South Carolina Republican Party could skip 2020 primary to help Trump

The South Carolina Republican Party potentially could decide to forgo a 2020 primary election if President Trump runs for re-election -- but a concrete decision has not yet been made, state GOP Chairman Drew McKissick told Fox News Wednesday.

The Washington Examiner first reported the state party may abandon a primary this year to “protect” Trump – setting off a flurry of speculation about the South Carolina GOP’s plans for the upcoming election.

But McKissick stressed a decision would not be made until the party’s executive committee meets in the summer of 2019. Then, McKissick, along with one voting member from each county in the state, will determine their plan for a primary to submit to the Republican National Committee.

“The purpose of political parties is to unify around a platform and elect candidates who would advance that platform,” McKissick said, adding that the entire state party supports Trump in that regard.

When he ran for president in 2016, President Trump won the South Carolina party -- despite not having the endorsement of the governor at the time. In the summer, the South Carolina Republican Party could decide to forgo a primary in his upcoming re-election bid. 

When he ran for president in 2016, President Trump won the South Carolina party -- despite not having the endorsement of the governor at the time. In the summer, the South Carolina Republican Party could decide to forgo a primary in his upcoming re-election bid.  (Getty Images/Sean Rayford)

“It is completely on the table that the executive committee will make one decision or another about a party. But nobody is pushing or prodding in any direction about doing it one way or another at this point,” he said. “Nobody was even thinking or talking about this before.”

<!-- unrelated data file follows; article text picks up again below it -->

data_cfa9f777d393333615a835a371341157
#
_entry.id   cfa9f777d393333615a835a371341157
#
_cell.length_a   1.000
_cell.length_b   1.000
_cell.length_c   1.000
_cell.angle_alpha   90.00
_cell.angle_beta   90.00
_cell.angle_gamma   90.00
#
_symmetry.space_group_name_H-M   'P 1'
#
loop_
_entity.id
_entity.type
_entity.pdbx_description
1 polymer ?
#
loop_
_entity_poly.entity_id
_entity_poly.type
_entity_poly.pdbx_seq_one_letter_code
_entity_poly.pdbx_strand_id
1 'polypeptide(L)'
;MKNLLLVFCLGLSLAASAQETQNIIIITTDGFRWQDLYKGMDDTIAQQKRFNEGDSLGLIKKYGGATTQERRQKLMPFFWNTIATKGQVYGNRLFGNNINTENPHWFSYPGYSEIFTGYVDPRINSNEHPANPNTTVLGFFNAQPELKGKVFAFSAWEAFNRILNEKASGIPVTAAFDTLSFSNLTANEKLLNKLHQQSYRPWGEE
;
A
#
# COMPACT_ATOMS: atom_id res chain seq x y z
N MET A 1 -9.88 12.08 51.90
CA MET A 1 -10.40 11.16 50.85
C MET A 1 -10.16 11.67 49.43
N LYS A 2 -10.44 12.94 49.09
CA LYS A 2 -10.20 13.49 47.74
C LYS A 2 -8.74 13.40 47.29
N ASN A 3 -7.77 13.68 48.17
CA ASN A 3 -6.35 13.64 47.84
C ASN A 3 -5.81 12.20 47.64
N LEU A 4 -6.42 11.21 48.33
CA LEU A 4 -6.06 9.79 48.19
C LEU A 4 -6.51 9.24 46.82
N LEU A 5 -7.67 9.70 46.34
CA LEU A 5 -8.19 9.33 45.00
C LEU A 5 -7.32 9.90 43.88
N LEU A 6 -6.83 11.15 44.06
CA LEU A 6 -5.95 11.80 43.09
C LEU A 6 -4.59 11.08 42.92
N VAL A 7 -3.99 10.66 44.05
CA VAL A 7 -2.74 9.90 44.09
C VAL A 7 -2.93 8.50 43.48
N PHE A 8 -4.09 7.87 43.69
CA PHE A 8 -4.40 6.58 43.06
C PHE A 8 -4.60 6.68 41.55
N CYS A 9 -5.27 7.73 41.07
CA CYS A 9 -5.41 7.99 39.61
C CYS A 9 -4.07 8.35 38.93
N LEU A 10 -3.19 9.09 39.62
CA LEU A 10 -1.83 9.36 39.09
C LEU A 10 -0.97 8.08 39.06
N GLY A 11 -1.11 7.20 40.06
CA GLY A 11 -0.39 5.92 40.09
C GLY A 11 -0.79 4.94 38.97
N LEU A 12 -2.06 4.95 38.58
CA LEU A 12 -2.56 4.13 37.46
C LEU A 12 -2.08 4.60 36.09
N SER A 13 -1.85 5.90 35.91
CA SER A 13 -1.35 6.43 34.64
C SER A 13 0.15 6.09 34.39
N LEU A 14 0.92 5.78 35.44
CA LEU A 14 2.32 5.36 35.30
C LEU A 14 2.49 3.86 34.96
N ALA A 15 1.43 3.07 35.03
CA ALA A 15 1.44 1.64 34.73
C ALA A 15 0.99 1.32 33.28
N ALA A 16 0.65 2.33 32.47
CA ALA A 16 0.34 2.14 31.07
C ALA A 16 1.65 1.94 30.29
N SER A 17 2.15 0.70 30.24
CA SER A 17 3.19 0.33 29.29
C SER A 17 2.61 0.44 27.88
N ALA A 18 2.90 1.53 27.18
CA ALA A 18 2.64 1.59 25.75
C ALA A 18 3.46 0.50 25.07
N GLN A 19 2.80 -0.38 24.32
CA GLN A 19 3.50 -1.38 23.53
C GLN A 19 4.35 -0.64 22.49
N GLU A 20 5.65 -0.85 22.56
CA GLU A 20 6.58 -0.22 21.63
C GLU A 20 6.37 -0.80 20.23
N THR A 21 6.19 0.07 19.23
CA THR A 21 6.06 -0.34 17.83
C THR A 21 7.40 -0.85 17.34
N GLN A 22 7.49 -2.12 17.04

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Should the state GOP opt out of a primary, it certainly wouldn’t be the first time it’s happened in the Palmetto State. Republicans opted out of primary in 1984 during former President Ronald Reagan’s largely uncontested re-election bid and again in 2004 when former President George W. Bush ran for re-election.

Democrats, too, skipped primaries for former President Bill Clinton’s re-election bid in 1996 and former President Barack Obama’s re-election campaign in 2012, according to The State newspaper.

Still, the idea the Republican Party was even considering scrapping the "First in the South" primary drew widespread condemnation among the state’s Democrats.

“The Republicans have themselves a pig in a poke. I don’t know why anyone is surprised as the Republicans have become experts at denying people the right to vote,” South Carolina Democratic Party Chairman Trav Robertson told Fox News. “They have a president that half of the Republican base doesn’t support, and they want to deny them the right to vote.”

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His party tweeted the popular, but at times snide, Southern phrase: “Bless their hearts.”

Jaime Harrison, the associate chair of the Democratic National Committee, also took to social media to say: “To hell with democracy.”

“I will laugh loudly the next time I hear a GOP official talk about saving democracy or the rule of law. I only have time for fairytales when I’m reading them to my son,” Harrison, the former chair of the South Carolina Democratic Party, said.

But Matt Moore, a Republican strategist and former chair of the South Carolina GOP, noted delegates – who would cast votes at the national convention – are elected by their communities so the “voices of the people will still be heard.” He also pointed out state primaries can cost “well over $2 million,” and with Trump’s approval ratings so high in South Carolina, there would be “no need to waste taxpayer dollars” on the race.

“Party leaders are weighing the cost of a primary versus what’s likely a foregone conclusion,” Moore told Fox News.

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South Carolina is responsible for footing the bill for presidential primaries.

Ahead of the midterm elections, Trump’s approval rating was at 44 percent in South Carolina, according to a Winthrop Poll.

Dr. Scott Huffmon, a political science professor at Winthrop University and director of the Center for Public Opinion & Policy Research, speculated the state GOP could be trying to protect Trump “from being weakened in the general election by having to slog through a primary fight” as opposed to being fearful he could lose the state.

And while the South Carolina GOP has yet to decide on if it will hold a primary, McKissick said he’s already looking forward to the Democrats’ own.

“Our purpose is not to provide political entertainment but to advance our agenda. [Democrats] will have a clown car running through South Carolina for the next year. I’ll get out the popcorn and watch,” he said.